KATE CHOPIN Biography - Writers


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American author Kate Chopin (1850?1904) wrote about a hundred short stories and     
two novels in the 1890s. Most of her fiction is set in Louisiana and most of her     
best-known work focuses on the lives of sensitive, intelligent women.               
Her short stories were well received in her own time and were published by           
America's most prestigious magazines?the Atlantic Monthly, Harper's Young People,   
Youth's Companion, the Century, Vogue, and others. Her stories appeared also in     
her two published anthologies, Bayou Folk (1894) and A Night in Acadie (1897). A     
third anthology, A Vocation and a Voice, did not appear as a separate volume         
until long after her death.                                                         
Chopin's early novel At Fault (1890) was not much noticed by the public, but The     
Awakening (1899) attracted a firestorm of attention. Critics called it morbid,       
disagreeable, vulgar, trite, sordid, and disturbing. There is no evidence that       
the book was banned in Chopin's hometown of St. Louis, despite what some books       
and web sites claim, but in 1902, the Evanston, Illinois, Public Library removed     
it from its open shelves.                                                           
For some years Chopin's fiction was mostly forgotten, but in the 1920s her short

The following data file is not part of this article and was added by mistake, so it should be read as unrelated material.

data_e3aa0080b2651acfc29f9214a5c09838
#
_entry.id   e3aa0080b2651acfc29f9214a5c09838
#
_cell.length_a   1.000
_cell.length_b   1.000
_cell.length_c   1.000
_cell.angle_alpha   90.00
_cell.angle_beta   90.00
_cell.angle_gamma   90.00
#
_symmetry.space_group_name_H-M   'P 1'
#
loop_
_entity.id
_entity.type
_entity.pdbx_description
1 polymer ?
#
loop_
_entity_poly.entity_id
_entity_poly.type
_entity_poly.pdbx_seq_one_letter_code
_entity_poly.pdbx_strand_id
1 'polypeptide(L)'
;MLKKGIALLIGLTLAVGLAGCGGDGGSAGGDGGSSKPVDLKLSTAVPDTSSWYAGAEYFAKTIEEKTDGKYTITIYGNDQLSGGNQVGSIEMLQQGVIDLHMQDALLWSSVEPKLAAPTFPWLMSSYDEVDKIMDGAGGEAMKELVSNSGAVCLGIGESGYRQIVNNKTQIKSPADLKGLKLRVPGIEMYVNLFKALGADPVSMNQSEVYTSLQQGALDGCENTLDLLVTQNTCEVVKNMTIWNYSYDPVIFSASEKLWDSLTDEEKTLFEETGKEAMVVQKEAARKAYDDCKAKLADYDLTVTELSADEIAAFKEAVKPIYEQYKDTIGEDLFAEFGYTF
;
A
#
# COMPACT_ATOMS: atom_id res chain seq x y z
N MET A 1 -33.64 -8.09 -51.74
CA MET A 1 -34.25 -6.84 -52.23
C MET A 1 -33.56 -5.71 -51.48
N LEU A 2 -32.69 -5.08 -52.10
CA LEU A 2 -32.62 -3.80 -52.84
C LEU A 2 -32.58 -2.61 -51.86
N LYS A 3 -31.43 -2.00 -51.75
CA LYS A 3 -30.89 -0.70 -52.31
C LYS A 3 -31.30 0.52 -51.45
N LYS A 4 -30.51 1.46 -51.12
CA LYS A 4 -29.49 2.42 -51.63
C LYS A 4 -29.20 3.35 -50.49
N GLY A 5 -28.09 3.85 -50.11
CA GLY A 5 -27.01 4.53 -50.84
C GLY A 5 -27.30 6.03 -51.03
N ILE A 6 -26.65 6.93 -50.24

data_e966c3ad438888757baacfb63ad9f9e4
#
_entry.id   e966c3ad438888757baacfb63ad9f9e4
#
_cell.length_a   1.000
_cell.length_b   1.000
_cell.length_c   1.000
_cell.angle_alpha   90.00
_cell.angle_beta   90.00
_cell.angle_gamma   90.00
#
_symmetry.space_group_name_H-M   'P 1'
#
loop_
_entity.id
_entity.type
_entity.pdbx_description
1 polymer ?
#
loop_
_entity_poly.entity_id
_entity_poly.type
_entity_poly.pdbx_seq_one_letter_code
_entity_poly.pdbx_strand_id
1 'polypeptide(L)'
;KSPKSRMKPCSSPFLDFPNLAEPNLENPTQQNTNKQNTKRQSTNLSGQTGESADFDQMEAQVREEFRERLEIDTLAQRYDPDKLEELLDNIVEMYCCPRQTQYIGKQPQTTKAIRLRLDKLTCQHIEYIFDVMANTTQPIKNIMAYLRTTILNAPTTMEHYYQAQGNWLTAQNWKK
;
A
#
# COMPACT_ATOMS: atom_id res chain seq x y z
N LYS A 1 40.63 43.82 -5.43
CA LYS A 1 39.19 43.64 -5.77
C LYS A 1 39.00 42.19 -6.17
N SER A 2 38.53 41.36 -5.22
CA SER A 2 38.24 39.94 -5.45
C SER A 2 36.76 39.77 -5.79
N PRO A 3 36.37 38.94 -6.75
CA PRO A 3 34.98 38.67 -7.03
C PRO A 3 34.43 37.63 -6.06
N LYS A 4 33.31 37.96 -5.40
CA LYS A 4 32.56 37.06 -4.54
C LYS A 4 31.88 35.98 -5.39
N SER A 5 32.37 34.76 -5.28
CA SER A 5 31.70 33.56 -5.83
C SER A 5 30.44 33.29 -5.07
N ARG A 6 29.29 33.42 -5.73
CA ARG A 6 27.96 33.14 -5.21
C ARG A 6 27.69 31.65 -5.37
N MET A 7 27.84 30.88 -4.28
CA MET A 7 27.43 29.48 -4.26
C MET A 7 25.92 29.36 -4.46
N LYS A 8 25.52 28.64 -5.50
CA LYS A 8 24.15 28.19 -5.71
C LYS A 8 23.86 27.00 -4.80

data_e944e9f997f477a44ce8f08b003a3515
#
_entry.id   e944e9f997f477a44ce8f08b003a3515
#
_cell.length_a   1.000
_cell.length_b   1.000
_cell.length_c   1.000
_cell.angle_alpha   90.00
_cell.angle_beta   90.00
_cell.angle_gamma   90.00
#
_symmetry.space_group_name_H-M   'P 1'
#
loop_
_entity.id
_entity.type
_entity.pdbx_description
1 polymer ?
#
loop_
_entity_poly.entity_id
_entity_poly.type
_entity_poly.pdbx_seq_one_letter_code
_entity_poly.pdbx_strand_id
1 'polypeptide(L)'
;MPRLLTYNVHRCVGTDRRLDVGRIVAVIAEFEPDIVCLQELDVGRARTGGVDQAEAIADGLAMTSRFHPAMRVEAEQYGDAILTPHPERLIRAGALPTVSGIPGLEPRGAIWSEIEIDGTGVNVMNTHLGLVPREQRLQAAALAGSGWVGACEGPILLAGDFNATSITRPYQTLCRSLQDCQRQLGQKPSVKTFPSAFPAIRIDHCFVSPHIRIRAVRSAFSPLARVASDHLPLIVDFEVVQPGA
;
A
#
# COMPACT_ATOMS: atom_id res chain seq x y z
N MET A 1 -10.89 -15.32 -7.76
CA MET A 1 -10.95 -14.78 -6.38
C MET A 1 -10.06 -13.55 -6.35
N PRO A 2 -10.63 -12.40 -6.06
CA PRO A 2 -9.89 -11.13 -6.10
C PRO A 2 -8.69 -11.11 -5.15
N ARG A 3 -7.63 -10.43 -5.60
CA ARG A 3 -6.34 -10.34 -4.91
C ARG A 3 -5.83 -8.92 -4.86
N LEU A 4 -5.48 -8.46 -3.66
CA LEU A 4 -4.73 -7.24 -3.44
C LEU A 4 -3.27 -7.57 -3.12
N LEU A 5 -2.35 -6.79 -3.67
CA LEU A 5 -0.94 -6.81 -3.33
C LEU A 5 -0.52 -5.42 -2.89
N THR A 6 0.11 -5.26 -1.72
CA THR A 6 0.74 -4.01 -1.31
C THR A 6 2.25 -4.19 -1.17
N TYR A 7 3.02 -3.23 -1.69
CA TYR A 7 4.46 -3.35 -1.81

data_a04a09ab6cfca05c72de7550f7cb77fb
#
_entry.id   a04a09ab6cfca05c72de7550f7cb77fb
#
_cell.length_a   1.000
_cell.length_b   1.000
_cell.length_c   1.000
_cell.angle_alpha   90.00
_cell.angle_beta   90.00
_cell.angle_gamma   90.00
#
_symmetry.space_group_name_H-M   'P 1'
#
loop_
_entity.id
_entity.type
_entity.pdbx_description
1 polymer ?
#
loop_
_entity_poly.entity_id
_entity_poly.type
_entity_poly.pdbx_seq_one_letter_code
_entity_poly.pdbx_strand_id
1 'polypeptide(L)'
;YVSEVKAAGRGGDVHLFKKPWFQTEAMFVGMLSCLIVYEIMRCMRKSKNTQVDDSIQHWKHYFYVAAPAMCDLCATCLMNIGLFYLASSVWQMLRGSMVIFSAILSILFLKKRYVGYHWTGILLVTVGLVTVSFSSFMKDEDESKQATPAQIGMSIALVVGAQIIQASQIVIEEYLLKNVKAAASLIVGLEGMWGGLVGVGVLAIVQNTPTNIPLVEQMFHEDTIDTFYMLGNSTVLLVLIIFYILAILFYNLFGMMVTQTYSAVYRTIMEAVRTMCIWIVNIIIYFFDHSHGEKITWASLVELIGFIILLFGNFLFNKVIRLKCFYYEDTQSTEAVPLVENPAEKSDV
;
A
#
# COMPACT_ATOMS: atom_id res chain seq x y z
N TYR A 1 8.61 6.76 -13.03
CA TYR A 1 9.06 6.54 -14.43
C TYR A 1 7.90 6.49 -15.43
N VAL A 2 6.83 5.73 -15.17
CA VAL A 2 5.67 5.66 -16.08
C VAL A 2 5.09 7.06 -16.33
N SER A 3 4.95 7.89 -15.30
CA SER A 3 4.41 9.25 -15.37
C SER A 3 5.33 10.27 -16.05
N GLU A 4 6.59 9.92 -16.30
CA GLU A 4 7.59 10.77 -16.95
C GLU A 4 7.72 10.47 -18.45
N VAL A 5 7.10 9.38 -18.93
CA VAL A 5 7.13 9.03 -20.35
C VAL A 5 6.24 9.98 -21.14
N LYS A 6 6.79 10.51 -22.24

stories began to be included in anthologies, and little by little people again       
became aware of her work. In the 1930s a Chopin biography appeared which praised     
her short fiction but condemned The Awakening. In the 1950s readers discovered       
that the novel speaks powerfully to their times. And after 1969, when a             
biography sympathetic to The Awakening was published?along with an edition of       
her complete works?Kate Chopin became known throughout the world.                   
Today her work appears in countless editions and translations and is embraced by     
people for its sensitive, graceful, poetic depictions of women's lives. The         
Awakening, "The Storm," "The Story of an Hour," "Désirée's Baby," and other         
stories have established Chopin as a classic writer who speaks eloquently to         
contemporary concerns.